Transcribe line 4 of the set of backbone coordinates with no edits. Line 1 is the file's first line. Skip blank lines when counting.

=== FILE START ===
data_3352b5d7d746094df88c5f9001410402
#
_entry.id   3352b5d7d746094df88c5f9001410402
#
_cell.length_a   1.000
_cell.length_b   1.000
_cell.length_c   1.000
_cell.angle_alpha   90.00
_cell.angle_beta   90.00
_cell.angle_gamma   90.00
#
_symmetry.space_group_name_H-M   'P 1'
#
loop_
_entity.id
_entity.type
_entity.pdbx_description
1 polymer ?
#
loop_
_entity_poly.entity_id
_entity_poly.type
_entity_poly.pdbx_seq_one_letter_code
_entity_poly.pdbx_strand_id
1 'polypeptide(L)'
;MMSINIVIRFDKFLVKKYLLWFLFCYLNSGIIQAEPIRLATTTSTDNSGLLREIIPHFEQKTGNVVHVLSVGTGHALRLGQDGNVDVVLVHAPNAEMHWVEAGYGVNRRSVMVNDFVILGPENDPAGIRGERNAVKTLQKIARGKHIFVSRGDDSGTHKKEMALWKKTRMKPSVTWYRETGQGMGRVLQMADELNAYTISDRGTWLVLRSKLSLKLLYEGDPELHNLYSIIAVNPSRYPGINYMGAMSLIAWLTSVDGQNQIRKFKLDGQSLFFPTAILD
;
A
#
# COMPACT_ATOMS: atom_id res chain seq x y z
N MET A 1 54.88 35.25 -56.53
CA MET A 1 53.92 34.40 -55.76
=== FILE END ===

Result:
#